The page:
Circulating soluble urokinase plasminogen activator receptor is stably elevated during the first week of treatment in the intensive care unit and predicts mortality in critically ill patients
1 Department of Medicine III, RWTH-University Hospital Aachen, Pauwelsstrasse 30, 52074 Aachen, Germany
2 Institute of Family Medicine, Hannover Medical School, Carl-Neuberg-Strasse 1, 30625 Hannover, Germany
3 Medical Laboratory Dr. Stein, Robert-Koch-Strasse 2, 42549 Velbert, Germany
Critical Care 2011, 15:R63 doi:10.1186/cc10037Published: 16 February 2011
suPAR is the soluble form of the urokinase plasminogen activator receptor (uPAR), which is expressed in various immunologically active cells. High suPAR serum concentrations are suggested to reflect the activation of the immune system in circumstances of inflammation and infection, and have been associated with increased mortality in different populations of non-intensive care patients. In this study we sequentially analyzed suPAR serum concentrations within the first week of intensive care in a large cohort of well characterized intensive care unit (ICU) patients, in order to investigate potential regulatory mechanisms and evaluate the prognostic significance in critically ill patients.
A total of 273 patients (197 with sepsis, 76 without sepsis) were studied prospectively upon admission to the medical intensive care unit (ICU), on Day 3 and Day 7, and compared to 43 healthy controls. Clinical data, various laboratory parameters as well as investigational inflammatory cytokine profiles were assessed. Patients were followed for approximately one year.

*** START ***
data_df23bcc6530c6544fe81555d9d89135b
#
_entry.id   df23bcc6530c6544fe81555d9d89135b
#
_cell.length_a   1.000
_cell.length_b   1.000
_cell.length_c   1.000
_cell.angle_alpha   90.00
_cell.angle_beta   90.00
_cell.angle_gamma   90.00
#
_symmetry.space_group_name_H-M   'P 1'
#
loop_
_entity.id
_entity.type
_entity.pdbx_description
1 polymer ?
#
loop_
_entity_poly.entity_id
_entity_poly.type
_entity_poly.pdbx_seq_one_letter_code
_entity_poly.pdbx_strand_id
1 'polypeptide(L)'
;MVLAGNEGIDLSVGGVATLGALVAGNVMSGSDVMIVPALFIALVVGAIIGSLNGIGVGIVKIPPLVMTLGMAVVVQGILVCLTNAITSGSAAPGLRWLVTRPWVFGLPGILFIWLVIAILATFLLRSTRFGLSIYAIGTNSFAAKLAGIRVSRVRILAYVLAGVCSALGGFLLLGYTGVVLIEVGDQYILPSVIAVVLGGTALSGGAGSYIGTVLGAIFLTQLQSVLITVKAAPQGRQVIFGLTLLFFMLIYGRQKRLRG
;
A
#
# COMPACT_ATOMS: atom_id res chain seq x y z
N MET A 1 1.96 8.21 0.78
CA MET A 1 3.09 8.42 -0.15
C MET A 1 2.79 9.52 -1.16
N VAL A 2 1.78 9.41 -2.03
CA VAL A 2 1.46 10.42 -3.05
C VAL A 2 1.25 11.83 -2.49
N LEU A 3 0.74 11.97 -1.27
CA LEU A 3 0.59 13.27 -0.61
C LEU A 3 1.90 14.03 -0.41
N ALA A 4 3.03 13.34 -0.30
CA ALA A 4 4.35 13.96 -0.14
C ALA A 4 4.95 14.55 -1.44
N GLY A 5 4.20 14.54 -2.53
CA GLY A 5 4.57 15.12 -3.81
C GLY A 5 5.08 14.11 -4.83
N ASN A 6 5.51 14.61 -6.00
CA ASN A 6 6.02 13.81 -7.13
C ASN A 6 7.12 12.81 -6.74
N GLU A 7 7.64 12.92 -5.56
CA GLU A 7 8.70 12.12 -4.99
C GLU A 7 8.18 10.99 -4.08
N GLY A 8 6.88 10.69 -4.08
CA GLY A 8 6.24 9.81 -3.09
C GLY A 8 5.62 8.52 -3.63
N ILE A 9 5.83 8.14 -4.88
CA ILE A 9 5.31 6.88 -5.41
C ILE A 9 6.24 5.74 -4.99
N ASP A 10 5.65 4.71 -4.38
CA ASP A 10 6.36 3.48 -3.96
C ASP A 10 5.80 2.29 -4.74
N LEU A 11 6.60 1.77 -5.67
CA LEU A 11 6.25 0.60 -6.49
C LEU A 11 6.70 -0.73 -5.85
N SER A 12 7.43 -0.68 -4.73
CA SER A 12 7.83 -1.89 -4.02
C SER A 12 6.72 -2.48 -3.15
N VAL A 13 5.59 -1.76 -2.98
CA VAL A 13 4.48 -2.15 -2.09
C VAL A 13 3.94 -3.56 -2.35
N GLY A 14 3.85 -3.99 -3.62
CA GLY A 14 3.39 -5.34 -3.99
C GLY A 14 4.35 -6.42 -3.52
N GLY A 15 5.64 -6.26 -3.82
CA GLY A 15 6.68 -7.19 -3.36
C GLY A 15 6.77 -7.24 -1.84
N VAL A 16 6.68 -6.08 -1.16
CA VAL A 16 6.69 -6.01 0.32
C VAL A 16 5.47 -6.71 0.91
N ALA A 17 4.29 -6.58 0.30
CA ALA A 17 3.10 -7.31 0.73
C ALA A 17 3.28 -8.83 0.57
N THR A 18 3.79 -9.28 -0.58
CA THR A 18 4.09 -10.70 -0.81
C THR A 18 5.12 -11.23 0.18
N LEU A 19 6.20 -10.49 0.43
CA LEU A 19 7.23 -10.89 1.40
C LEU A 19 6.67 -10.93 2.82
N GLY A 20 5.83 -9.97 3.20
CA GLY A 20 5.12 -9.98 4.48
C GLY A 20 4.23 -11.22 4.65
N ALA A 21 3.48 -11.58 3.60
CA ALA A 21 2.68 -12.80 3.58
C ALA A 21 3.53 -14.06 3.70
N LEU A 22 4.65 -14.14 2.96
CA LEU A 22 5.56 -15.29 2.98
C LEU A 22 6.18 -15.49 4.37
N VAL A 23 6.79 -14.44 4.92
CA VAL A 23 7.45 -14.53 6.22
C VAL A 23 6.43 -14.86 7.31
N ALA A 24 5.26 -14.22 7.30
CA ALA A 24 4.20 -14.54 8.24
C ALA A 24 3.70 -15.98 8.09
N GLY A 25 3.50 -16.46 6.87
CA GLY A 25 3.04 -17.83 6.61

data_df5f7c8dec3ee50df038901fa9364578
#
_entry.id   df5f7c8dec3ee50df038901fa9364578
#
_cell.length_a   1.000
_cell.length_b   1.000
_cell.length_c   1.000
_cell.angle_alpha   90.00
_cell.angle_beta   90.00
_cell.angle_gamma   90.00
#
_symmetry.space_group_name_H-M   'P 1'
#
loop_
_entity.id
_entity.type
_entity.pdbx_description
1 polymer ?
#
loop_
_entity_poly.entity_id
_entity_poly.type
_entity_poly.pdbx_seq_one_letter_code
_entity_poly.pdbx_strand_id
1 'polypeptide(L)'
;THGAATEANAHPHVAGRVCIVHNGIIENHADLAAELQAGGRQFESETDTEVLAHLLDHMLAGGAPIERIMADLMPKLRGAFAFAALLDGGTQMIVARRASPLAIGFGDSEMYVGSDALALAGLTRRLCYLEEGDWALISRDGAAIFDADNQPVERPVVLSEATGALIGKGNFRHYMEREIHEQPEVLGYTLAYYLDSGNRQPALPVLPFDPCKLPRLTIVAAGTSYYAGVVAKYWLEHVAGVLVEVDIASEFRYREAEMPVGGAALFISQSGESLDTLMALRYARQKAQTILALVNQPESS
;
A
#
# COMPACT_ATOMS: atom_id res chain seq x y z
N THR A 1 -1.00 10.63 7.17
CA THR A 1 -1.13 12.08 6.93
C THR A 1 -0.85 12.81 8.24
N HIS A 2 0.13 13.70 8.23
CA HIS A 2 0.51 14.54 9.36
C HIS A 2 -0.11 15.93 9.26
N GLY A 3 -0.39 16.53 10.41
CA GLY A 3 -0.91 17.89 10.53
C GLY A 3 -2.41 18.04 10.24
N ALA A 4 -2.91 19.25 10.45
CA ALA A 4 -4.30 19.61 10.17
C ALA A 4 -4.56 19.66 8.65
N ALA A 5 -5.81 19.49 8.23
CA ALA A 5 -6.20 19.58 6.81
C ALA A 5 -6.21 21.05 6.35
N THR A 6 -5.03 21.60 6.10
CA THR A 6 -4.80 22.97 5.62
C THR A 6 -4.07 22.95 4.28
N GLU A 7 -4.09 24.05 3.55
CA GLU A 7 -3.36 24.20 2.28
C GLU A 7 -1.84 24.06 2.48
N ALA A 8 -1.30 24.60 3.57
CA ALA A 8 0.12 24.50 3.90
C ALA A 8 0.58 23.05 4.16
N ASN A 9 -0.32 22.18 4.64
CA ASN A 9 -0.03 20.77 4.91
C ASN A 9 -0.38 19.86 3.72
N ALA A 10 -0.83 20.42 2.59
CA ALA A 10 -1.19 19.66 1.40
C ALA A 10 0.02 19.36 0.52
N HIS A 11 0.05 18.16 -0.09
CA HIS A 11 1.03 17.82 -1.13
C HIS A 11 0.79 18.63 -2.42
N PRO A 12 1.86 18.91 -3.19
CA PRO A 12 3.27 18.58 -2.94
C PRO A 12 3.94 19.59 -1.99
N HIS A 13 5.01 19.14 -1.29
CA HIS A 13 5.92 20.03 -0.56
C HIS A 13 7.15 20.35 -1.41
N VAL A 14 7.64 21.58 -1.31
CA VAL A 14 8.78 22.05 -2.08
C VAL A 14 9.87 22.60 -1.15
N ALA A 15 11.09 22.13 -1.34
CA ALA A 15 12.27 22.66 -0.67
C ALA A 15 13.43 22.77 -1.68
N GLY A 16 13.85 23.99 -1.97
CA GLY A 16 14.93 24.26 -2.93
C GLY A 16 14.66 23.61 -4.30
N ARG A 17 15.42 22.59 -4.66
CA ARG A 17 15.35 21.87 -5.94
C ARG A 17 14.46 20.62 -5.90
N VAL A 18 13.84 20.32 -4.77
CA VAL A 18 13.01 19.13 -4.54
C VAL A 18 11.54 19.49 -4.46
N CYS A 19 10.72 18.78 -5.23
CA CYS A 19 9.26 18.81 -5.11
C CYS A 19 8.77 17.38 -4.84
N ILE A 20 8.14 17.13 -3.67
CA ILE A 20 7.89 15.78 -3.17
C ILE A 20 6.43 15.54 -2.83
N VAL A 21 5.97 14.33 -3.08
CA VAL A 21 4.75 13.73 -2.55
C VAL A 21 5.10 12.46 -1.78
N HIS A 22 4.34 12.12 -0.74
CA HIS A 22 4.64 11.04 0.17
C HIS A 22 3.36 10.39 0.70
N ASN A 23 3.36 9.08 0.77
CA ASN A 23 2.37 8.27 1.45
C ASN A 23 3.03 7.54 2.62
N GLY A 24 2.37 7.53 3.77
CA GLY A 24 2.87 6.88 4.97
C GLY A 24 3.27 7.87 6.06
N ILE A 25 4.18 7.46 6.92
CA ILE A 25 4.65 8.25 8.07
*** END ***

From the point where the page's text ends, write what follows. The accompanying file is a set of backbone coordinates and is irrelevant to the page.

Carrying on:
Upon admission to the ICU suPAR serum concentrations were elevated in critically ill patients as compared with healthy controls. In sepsis patients suPAR levels were higher than in non-sepsis patients (with or without systemic inflammatory response syndrome (SIRS)). During the first week after admission to the ICU serum suPAR concentrations remained stably elevated. suPAR serum concentrations measured upon admission were closely and independently correlated to various laboratory parameters, specifically biomarkers of inflammation (tumor necrosis factor (TNF), C-reactive protein (CRP)), hepatic and renal dysfunction. High suPAR levels at admission and at Day 3 were a strong independent predictor for both ICU and long-term mortality in critically ill patients.
In sepsis and non-sepsis patients suPAR serum concentrations are increased upon admission to the ICU, likely reflecting the activation state of the immune system, and remain stably elevated in the initial course of treatment. Low suPAR levels are a positive predictor of ICU- and overall survival in critically ill patients, including sepsis and non-sepsis patients. Aside from its value as a promising new prognostic biomarker, both experimental and clinical studies are required in order to understand the specific effects and regulatory mechanisms of suPAR in SIRS and sepsis, and may reveal new therapeutic options.